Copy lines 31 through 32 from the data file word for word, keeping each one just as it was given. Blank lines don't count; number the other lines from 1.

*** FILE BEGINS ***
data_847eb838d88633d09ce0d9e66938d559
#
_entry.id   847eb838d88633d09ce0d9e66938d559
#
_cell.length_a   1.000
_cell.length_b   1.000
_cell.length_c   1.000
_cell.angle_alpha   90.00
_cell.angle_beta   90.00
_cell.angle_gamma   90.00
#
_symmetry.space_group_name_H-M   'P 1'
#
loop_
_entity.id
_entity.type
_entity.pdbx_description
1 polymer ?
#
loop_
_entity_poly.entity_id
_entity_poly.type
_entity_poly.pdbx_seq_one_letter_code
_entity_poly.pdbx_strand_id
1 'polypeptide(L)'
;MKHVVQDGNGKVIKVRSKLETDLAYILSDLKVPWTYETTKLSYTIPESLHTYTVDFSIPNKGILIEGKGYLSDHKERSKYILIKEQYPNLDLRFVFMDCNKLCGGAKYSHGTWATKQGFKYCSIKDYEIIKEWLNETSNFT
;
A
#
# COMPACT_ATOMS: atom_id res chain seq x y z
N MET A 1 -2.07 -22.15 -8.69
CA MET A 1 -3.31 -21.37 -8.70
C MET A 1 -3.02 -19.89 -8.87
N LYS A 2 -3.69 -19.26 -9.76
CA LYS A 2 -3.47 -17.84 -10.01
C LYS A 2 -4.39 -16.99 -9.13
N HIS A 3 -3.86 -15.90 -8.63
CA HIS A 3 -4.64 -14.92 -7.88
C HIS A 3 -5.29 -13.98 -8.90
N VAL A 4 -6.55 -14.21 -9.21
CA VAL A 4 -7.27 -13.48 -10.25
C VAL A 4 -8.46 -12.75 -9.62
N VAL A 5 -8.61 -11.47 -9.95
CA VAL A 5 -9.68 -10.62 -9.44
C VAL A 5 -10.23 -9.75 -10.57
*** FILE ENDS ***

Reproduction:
N MET A 1 -2.07 -22.15 -8.69
CA MET A 1 -3.31 -21.37 -8.70